Several minor side effects have been reported for these drugs; all of which can be controlled through adjusting the administered doses.

The major concern for the parents of ADHD children is that their children will become dependent on the drug and will not be able to lead a successful life without medication.

Researchers have found no evidence supporting any physical or psychological dependency following the use of such drugs.

Children with comorbid conditions or disorders, such as autism or depression, may require an alternative drug.

A variety of parental training methods such as effective child behavior management methods, classroom behavior modification methods, and academic intervention schemes (special educational placement), have all yielded positive results.

Furthermore, employing behavioral techniques such as behavior modification and cognitive behavioral therapy can bring dramatic improvements even in the absence of medical therapy.

Some studies suggest changing the regular diet can treat ADHD individuals; however, there is no reliable and strong scientific evidence to support of such claims.

Thu, 10 Jan 2008 19:53:52
By Said Pournaghash Ph.D.,
Press TV, Tehran -

Thursday, January 3, 2008

Supplements 'raise death rate by 5%'

by Nigel Hawkes, Health Editor

Vitamin pills commonly taken by millions of people are doing them more harm than good, an analysis of the evidence has concluded.

Three supplements — vitamins A and E and beta carotene — appear to increase death rates among those taking them. Vitamin C and selenium have no effect.

The results, published in The Journal of the American Medical Association, suggest that money spent on vitamin supplements is wasted. In response, the British Heart Foundation said people should not take supplements but should concentrate instead on eating a healthy diet.

The new study is a meta-analysis; a procedure in which many earlier studies are collected together. It was carried out by a team led by Goran Bjelakovic, of Copenhagen University Hospital, and colleagues, using methods developed by the Cochrane Collaboration, the leading international group specialising in the analysis of what works in medicine.

Supporters of vitamin supplements, which are consumed regularly by up to ten million Britons, believe these can act as antioxidants, preventing highly active oxygen radicals in the body-damaging molecules such as cholesterol causing heart disease. The theory seemed plausible, and some initial trial results appeared to lend it support. But as better trials were done different results emerged. The Copenhagen team considered 68 randomised control trials, involving 232,606 people, and published by October 2005. Of these, they rate 47 trials as being of the best quality, with the rest more prone to bias of one sort or another.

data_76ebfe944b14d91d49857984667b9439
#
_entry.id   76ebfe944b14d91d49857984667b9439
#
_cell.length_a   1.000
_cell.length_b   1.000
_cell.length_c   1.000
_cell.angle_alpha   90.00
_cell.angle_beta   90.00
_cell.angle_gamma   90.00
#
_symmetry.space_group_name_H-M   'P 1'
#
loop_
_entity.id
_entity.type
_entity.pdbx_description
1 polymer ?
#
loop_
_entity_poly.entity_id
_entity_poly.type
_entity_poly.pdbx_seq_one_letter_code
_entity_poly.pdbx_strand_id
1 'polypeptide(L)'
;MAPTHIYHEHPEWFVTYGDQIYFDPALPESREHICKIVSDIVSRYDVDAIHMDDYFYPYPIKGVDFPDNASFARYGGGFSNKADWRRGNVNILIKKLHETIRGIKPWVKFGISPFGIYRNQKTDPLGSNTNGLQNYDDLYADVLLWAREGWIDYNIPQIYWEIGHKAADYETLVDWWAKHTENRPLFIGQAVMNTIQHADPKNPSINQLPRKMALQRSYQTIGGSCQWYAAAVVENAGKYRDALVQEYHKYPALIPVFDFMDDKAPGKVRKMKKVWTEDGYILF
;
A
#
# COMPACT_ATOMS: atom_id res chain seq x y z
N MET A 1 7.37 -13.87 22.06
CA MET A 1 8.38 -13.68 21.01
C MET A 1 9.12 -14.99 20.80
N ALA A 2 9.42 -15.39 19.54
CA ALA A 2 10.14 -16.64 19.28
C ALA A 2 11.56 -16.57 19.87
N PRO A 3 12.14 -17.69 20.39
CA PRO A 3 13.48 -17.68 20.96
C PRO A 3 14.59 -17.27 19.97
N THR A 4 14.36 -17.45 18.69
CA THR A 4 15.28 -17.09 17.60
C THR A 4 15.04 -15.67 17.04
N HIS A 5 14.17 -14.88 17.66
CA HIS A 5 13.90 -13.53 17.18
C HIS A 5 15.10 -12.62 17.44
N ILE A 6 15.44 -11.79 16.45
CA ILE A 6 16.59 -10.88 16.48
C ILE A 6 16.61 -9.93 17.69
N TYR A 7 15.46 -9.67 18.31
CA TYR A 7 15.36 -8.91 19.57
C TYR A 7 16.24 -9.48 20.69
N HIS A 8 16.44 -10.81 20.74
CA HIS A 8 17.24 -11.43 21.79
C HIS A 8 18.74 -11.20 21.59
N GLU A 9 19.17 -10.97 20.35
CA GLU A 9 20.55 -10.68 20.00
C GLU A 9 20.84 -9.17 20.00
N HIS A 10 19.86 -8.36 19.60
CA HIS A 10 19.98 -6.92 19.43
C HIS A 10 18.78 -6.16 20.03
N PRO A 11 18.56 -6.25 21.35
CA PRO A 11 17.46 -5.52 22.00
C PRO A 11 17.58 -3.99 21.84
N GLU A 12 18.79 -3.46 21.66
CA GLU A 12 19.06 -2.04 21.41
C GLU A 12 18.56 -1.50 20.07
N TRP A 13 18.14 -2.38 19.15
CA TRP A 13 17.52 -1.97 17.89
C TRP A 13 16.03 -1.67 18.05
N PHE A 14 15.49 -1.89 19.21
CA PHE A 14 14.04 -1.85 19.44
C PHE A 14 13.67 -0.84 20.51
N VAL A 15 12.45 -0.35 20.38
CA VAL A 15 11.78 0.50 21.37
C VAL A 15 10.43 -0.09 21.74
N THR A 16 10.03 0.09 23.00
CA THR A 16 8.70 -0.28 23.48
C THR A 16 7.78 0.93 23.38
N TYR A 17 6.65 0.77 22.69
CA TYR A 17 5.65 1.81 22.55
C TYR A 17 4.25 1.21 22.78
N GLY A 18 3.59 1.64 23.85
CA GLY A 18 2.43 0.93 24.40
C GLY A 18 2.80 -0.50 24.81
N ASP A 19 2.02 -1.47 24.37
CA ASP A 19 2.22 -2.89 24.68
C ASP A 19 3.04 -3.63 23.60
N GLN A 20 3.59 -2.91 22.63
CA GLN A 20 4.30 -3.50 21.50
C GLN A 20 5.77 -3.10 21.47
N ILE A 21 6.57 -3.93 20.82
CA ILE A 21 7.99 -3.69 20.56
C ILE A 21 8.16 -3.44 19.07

Taking only the 47 low-bias trials, involving 180,938 people, they found that supplements as a whole increased the death rate by 5 per cent. When the supplements were taken separately, beta carotene increased death rates by 7 per cent, vitamin A by 16 per cent, and vitamin E by 4 per cent. Vitamin C gave contradictory results, but when given singly or in combination with other vitamins in good-quality trials, increased the death rate by 6 per cent.

Selenium was the only supplement to emerge with any credit. It appears to cut death rates by 10 per cent when given on its own or with other supplements in high-quality trials, but the result is not statistically significant. The team concludes: "Our findings contradict the findings of observational studies claiming that antioxidants improve health."

They say there are several possible explanations. One is that oxidative stress is not the cause of conditions such as heart disease for which it has been blamed, but may be a consequence of such conditions.

Alternatively, by eliminating free radicals we may interfere with essential defensive mechanisms. But the team adds that they examined only the use of synthetic vitamins, and their findings should not be translated to fruit and vegetables.

Ann Walker, of the Health Supplements Information Service, a body funded by the industry, said that the study combined the results of trials on two different classes of people: those with no known ill-health, and those already suffering from conditions such as heart disease. "The results of these mixed-sample metaanalyses are worthless," she said.

Ellen Mason, a cardiac nurse at the British Heart Foundation, said: "There are good scientific reasons for believing that antioxidant supplements might protect against heart disease but a number of clinical trials have failed to provide any robust evidence in favour of this"

Tuesday, January 1, 2008

Fleeing Somalia's fighting - 18 Dec 07